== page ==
U.S. debt problem remains unsettled

Far from an end to the U.S. debt problem, the last-minute congressional approval of an increase in the debt limit is merely a technical time-out.

President Barack Obama on Wednesday signed legislation to increase the U.S. debt ceiling, after Congress voted in favor of a compromised bipartisan deal.

As for the details, the debt deal calls for spending cuts of roughly 900 billion U.S. dollars over 10 years, followed by a second phase of cuts to bring the 10-year total to about 2.4 trillion U.S. dollars. If achieved in full, this is only a little more than half of what is required to stabilize the ratio of public debt to gross domestic product at a safe level.

The U.S. has long been facing the same problem: living beyond its means. At present, the country has debts as high as 55 trillion U.S. dollars, including more than 14 trillion U.S. dollars of treasury bonds.

National debts equate to 176,000 U.S. dollars per person, or 670,000 U.S. dollars per household.

It seems the country will struggle to pay off the debts as its annual tax revenues just average 3 trillion U.S. dollars while the average annual incomes of middle-class families reach around 50,000 U.S. dollars.

Without any plans to increase taxes in the debt deal, spending reductions will be the only means to cut the country's deficits.

There will be a clash of opinions in Congress about this. The Democrats will firmly oppose reducing welfare expenses, while the Republicans will refuse to cut national defense budgets, as they always do.

What's worse, policies such as unemployment benefits and income tax exemption are still needed due to the country's fragile economic recovery, which means the government has very limited tools to reduce deficits.

"The measures that the U.S. government will adopt to repay its accumulated debt and cut deficits remain unknown, which will be a destabilizing factor for the sustainable and balanced development of the global economy," said Liu Shangxi, deputy director of the Research Institute for Fiscal Science under the Ministry of Finance.

The U.S. has raised its debt ceiling four times since the start of the financial crisis to stimulate its economy. The Federal Reserve pumped at least 2 trillion U.S. dollars into the financial system to increase liquidity, despite little evidence that the measures were having a positive effect.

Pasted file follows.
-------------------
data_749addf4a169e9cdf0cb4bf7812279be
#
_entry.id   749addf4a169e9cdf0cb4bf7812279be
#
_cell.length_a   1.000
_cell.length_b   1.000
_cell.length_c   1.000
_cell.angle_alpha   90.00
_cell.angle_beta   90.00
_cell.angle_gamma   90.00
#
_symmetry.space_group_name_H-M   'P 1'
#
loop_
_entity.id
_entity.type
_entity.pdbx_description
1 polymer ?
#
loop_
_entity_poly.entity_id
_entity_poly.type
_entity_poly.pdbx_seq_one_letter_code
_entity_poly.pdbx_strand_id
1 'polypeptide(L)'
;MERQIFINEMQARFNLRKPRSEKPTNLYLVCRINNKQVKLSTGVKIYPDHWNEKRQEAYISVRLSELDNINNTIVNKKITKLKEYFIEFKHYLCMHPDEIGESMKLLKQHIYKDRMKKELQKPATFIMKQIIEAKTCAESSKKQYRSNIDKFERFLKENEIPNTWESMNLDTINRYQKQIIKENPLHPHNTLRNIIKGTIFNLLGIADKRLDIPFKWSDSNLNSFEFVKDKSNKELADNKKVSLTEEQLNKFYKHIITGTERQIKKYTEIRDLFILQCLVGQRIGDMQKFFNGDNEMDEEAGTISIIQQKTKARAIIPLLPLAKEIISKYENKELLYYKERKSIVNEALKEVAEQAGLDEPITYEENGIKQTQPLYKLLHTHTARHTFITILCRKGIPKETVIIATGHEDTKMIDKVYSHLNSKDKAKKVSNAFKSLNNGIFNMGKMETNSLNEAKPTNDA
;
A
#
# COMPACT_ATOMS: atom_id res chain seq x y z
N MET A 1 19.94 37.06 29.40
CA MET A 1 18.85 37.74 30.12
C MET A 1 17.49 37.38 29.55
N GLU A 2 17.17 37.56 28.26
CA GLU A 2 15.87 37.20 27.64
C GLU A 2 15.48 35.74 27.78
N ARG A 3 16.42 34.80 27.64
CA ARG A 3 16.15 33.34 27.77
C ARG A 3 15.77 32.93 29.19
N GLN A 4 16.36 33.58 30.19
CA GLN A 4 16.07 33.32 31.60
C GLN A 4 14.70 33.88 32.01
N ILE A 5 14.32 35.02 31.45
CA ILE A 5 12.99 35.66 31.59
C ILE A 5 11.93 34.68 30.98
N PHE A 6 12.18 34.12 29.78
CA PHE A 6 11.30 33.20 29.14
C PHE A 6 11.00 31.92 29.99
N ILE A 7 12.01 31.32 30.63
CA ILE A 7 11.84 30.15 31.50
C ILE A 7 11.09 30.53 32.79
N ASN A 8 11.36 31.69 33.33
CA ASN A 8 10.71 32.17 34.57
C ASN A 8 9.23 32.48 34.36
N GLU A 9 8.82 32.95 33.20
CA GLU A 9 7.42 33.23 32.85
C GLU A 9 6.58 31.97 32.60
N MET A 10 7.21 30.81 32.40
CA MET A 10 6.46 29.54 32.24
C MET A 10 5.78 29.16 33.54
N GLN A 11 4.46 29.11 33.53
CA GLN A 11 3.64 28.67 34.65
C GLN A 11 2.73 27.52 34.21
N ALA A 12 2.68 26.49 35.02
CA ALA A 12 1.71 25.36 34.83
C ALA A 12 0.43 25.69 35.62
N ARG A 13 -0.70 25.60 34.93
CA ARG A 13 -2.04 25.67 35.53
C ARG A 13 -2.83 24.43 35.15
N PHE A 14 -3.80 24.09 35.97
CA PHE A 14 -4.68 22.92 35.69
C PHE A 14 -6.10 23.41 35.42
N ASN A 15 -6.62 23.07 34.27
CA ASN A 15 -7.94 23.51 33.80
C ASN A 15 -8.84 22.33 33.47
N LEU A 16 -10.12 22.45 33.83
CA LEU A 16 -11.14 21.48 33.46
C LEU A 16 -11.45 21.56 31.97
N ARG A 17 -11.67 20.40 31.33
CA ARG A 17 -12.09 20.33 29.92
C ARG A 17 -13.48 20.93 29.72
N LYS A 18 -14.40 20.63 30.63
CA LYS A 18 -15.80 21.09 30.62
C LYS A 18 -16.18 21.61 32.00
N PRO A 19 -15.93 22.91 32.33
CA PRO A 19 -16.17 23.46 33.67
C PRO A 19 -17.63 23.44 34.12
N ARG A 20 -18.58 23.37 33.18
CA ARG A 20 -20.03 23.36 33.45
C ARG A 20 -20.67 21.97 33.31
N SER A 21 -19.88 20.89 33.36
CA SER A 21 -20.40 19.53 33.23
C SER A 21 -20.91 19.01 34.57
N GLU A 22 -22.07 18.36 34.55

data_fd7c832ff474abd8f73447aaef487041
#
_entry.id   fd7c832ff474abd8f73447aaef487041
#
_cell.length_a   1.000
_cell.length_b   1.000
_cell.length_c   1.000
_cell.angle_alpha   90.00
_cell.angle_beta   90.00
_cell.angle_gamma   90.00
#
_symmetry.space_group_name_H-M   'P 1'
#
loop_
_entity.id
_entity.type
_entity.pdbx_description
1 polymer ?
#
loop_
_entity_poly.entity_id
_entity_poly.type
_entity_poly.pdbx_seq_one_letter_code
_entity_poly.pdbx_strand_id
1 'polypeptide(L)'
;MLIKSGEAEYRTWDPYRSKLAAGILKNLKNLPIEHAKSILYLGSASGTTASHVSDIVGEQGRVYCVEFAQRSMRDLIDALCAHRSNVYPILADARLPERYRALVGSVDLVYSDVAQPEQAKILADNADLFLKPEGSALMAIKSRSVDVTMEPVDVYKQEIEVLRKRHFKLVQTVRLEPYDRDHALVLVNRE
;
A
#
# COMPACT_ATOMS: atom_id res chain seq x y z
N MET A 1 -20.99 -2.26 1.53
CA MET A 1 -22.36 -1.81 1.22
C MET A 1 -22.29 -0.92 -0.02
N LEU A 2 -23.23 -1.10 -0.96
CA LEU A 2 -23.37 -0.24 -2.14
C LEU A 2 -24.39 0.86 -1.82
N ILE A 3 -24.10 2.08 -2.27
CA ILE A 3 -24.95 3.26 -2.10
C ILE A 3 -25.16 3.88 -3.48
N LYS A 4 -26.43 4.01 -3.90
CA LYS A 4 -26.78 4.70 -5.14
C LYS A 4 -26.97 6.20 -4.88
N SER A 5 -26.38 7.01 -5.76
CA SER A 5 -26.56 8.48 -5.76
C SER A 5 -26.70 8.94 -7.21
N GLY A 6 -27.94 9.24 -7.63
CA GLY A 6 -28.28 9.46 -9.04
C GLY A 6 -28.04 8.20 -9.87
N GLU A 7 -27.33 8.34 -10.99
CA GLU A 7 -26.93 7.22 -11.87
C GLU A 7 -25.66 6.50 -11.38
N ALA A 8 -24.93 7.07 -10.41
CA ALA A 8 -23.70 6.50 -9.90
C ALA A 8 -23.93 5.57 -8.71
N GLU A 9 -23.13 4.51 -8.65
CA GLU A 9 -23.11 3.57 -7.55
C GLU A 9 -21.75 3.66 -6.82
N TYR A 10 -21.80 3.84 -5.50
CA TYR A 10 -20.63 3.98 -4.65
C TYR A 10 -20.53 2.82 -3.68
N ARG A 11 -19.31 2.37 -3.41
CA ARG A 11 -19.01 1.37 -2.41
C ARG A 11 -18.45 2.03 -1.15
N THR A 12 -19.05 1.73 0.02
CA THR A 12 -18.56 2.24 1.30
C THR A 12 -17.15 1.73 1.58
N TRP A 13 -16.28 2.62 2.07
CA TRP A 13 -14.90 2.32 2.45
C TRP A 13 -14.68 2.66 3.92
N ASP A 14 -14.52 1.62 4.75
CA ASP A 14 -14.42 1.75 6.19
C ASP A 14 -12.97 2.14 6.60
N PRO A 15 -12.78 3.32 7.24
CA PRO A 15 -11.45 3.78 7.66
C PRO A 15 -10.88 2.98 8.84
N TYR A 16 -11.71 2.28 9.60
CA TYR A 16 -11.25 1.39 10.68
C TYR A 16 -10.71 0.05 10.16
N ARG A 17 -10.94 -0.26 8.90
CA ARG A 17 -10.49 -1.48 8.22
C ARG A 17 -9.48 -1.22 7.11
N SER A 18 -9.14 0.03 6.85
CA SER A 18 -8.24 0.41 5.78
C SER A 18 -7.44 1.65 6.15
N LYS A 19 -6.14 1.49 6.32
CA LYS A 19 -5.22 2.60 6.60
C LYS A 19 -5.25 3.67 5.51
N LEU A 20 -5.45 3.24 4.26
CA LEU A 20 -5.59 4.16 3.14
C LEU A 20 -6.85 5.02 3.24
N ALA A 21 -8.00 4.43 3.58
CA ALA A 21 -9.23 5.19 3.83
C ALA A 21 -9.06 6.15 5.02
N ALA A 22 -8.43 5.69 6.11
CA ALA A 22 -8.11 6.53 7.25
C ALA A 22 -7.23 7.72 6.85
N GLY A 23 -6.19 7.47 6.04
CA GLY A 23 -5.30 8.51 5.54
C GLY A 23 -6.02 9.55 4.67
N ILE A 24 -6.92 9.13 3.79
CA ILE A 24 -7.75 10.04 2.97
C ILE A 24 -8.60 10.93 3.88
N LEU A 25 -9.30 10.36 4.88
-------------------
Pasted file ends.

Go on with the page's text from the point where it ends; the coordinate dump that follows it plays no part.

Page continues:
Official figures show that the U.S. economy slowed to an annual growth rate of 1.3 percent during the second quarter of the year, far short of market expectations of 1.7 percent.

The nation's manufacturing purchasing managers' index for July fell to 50.9 percent with the new orders index plunging to a six-month low.

Personal income rose a seasonally adjusted 0.1 percent in June, the smallest increase since last November. Spending by consumers dropped by 0.2 percent, marking the first decline in nearly two years.

The unencouraging economic data stoked concerns about the strength of the country's economic recovery.

Goldman Sachs Group said on Thursday that it saw a one-in-three chance of another recession in the U.S. within the next nine months, while Martin Feldstein, a Harvard University professor, has noted there is a 50-percent chance that the U.S. economy may slip into a double-dip recession.

The credit rating agency Standard & Poor's on Friday cut the U.S. credit rating to AA+ from AAA.

Though the country moved back from the brink of a debt default with a last-minute Senate vote, this does not mean the measure will be able to rejuvenate the economy, said Wang Jun, an economist with the China Center for International Economic Exchange.

By raising the debt ceiling, the U.S. government is trying to buy time for economic restructuring, but its real economic problems remain unattended to, Wang noted.

[Source: Xinhua, Beijing, 06Aug11]

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